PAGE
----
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5 Tips for Surviving COVID-19 & Quarantine in Comfort & Style

There’s a lot of doom & gloom, and a lot of artificially inflated panic going around right now. It’s a prime opportunity to work on our social fluency and emotional control. Interpersonal interaction is easy when both parties are having a good day and emotionally stable. When one of them’s agitated, if you’re still able to get to the desired result, then you REALLY know your skills work. Just because the situation isn’t ideal doesn’t mean we can’t leverage it to our benefit. Here’s a few suggestions on how to make this time of social distancing a bit more palatable.

Toilet Paper Shortage? Try this and thank me later.

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Vet Sources

It’s really important to approach information with a little skepticism and a critical mind.

Just because someone did XYZ job doesn’t necessarily mean they have the expertise to comment on a given subject.

Over the last 6 months or so, I’ve seen an uptick of folks with impressive resumes putting out bad information on several subjects related to the defensive world. It’s troubling because a lot of folks will take their commentary as an endorsement, without doing any deeper research of their own.

In most of these instances, I choose to chalk it up to knowledge bias: They’re so accomplished that stuff seems easy or obvious to them that might be more difficult for us “regular earth people”. You spend enough time around enough highly capable people, and it’s easy to get an inflated view of what base-level abilities are. Defensive driving & correcting a skid are probably a lot easier for Mario Andretti than it is for you or me.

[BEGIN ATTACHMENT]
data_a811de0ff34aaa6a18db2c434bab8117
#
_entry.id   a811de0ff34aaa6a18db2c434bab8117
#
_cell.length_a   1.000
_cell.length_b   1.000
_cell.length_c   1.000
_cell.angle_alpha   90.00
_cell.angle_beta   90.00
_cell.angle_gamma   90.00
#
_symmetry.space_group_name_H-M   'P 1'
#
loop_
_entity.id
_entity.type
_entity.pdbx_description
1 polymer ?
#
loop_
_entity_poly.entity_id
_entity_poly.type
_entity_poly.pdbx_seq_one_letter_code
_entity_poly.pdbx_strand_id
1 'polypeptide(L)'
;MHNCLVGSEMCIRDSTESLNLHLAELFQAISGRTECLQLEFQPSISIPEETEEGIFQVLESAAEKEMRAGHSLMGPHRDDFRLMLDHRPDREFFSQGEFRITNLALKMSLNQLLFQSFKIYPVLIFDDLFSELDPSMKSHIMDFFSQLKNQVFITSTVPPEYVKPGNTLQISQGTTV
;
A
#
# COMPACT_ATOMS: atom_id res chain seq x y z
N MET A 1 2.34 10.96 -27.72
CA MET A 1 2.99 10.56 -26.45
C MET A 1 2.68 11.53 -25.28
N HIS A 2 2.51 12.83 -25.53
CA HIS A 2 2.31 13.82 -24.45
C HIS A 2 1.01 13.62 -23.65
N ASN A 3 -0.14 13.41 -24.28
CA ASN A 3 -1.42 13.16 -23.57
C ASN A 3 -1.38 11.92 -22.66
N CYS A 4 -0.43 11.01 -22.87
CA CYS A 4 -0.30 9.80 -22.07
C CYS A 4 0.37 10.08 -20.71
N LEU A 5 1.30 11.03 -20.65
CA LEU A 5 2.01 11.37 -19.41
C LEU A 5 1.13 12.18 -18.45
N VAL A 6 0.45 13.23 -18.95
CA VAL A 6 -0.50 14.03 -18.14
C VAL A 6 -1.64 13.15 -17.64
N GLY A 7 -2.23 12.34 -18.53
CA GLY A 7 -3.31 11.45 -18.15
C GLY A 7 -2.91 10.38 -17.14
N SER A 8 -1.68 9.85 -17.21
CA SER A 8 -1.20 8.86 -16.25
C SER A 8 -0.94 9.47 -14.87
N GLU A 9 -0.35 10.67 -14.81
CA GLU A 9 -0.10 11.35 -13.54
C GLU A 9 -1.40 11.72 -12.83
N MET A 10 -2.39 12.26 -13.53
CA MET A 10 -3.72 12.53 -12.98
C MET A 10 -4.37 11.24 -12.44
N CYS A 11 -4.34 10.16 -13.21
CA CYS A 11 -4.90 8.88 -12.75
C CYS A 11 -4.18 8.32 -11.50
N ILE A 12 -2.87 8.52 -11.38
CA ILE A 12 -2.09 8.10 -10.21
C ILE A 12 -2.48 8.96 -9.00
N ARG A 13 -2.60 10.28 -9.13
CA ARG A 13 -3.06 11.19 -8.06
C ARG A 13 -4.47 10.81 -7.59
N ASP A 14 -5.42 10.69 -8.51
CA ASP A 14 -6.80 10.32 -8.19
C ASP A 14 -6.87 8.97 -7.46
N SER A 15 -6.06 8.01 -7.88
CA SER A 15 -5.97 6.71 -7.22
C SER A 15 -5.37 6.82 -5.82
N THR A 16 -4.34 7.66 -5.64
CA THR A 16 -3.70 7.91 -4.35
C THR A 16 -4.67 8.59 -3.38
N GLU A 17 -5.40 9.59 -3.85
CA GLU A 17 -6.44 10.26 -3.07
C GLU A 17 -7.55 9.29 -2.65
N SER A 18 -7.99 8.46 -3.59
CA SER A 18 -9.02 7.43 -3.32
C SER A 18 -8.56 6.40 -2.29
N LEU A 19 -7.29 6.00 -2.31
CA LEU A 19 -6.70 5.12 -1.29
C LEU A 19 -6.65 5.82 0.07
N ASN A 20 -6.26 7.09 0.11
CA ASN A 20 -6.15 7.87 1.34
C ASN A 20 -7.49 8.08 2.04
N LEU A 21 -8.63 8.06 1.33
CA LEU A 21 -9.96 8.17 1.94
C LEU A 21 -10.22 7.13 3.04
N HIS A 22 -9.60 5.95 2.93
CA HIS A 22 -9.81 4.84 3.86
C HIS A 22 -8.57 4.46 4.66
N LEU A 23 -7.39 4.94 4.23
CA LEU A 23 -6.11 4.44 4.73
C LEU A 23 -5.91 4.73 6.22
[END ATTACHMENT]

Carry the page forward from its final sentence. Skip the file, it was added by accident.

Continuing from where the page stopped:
Unfortunately, there are those out there that appear to be trying to capitalize on their backgrounds for their own gain, and aren’t interested in the quality of the info they’re putting out as long as it turns into more sales. Thankfully, they’re easy to spot.

Regardless of who your chosen experts are, it still bears asking “why do they have this opinion?”. If their explanation stops at “Because I was X”, that’s just a fancy way of saying “because I said so”, which is an unacceptable answer in my opinion.

If someone takes exception to being challenged (provided you’re not being a dick about it), that is probably a clue.

Please be selective about who gets your money, as well as your intellectual and emotional resources. We are in the golden age of good information that’s readily accessible. We owe it to ourselves to create a non-permissive environment for derp and myth.

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The Most Important Aspect of Self Defense that Nobody Talks About

There are so many facets to self defense:

  • Pistol skills
  • Knife skills
  • Verbal skills
  • Empty hand skills
  • Medical skills
  • Legal skills

And each one of those could easily take a lifetime to master. We all know black belts and GMs that are still working to improve. That being said, it is very easy to get caught up in the pursuit of all of this that we manage to forget exactly what it is that we’re working so hard to protect: Our lives, livelihoods, and well-being.